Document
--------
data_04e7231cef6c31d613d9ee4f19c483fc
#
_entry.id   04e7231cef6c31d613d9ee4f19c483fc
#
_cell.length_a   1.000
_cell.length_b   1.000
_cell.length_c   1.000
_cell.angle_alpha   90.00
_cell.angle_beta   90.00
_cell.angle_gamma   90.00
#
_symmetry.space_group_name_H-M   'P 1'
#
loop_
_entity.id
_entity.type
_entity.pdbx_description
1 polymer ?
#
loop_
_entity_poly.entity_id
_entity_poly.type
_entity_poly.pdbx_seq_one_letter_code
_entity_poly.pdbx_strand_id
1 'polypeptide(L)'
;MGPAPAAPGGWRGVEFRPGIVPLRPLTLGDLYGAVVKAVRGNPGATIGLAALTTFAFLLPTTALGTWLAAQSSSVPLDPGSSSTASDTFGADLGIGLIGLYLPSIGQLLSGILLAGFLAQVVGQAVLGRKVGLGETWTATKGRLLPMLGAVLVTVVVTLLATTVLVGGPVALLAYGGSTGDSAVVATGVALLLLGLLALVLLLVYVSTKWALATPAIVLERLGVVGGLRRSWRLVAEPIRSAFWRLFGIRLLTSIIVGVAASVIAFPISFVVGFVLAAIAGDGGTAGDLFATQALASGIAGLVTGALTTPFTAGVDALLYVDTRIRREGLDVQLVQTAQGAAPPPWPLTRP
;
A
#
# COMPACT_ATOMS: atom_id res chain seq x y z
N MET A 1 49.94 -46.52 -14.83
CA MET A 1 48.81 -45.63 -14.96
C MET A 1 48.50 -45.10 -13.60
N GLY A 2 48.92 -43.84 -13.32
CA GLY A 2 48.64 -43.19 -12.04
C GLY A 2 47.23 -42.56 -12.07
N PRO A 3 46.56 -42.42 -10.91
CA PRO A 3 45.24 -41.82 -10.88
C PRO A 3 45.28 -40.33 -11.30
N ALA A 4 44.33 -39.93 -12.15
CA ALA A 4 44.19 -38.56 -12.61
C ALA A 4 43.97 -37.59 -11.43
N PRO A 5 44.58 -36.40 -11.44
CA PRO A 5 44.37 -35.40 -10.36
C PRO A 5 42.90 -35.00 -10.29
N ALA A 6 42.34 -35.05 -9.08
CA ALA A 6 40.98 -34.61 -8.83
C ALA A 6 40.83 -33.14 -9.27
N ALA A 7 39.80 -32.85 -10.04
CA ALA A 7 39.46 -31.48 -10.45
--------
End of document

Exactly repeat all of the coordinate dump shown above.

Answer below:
data_04e7231cef6c31d613d9ee4f19c483fc
#
_entry.id   04e7231cef6c31d613d9ee4f19c483fc
#
_cell.length_a   1.000
_cell.length_b   1.000
_cell.length_c   1.000
_cell.angle_alpha   90.00
_cell.angle_beta   90.00
_cell.angle_gamma   90.00
#
_symmetry.space_group_name_H-M   'P 1'
#
loop_
_entity.id
_entity.type
_entity.pdbx_description
1 polymer ?
#
loop_
_entity_poly.entity_id
_entity_poly.type
_entity_poly.pdbx_seq_one_letter_code
_entity_poly.pdbx_strand_id
1 'polypeptide(L)'
;MGPAPAAPGGWRGVEFRPGIVPLRPLTLGDLYGAVVKAVRGNPGATIGLAALTTFAFLLPTTALGTWLAAQSSSVPLDPGSSSTASDTFGADLGIGLIGLYLPSIGQLLSGILLAGFLAQVVGQAVLGRKVGLGETWTATKGRLLPMLGAVLVTVVVTLLATTVLVGGPVALLAYGGSTGDSAVVATGVALLLLGLLALVLLLVYVSTKWALATPAIVLERLGVVGGLRRSWRLVAEPIRSAFWRLFGIRLLTSIIVGVAASVIAFPISFVVGFVLAAIAGDGGTAGDLFATQALASGIAGLVTGALTTPFTAGVDALLYVDTRIRREGLDVQLVQTAQGAAPPPWPLTRP
;
A
#
# COMPACT_ATOMS: atom_id res chain seq x y z
N MET A 1 49.94 -46.52 -14.83
CA MET A 1 48.81 -45.63 -14.96
C MET A 1 48.50 -45.10 -13.60
N GLY A 2 48.92 -43.84 -13.32
CA GLY A 2 48.64 -43.19 -12.04
C GLY A 2 47.23 -42.56 -12.07
N PRO A 3 46.56 -42.42 -10.91
CA PRO A 3 45.24 -41.82 -10.88
C PRO A 3 45.28 -40.33 -11.30
N ALA A 4 44.33 -39.93 -12.15
CA ALA A 4 44.19 -38.56 -12.61
C ALA A 4 43.97 -37.59 -11.43
N PRO A 5 44.58 -36.40 -11.44
CA PRO A 5 44.37 -35.40 -10.36
C PRO A 5 42.90 -35.00 -10.29
N ALA A 6 42.34 -35.05 -9.08
CA ALA A 6 40.98 -34.61 -8.83
C ALA A 6 40.83 -33.14 -9.27
N ALA A 7 39.80 -32.85 -10.04
CA ALA A 7 39.46 -31.48 -10.45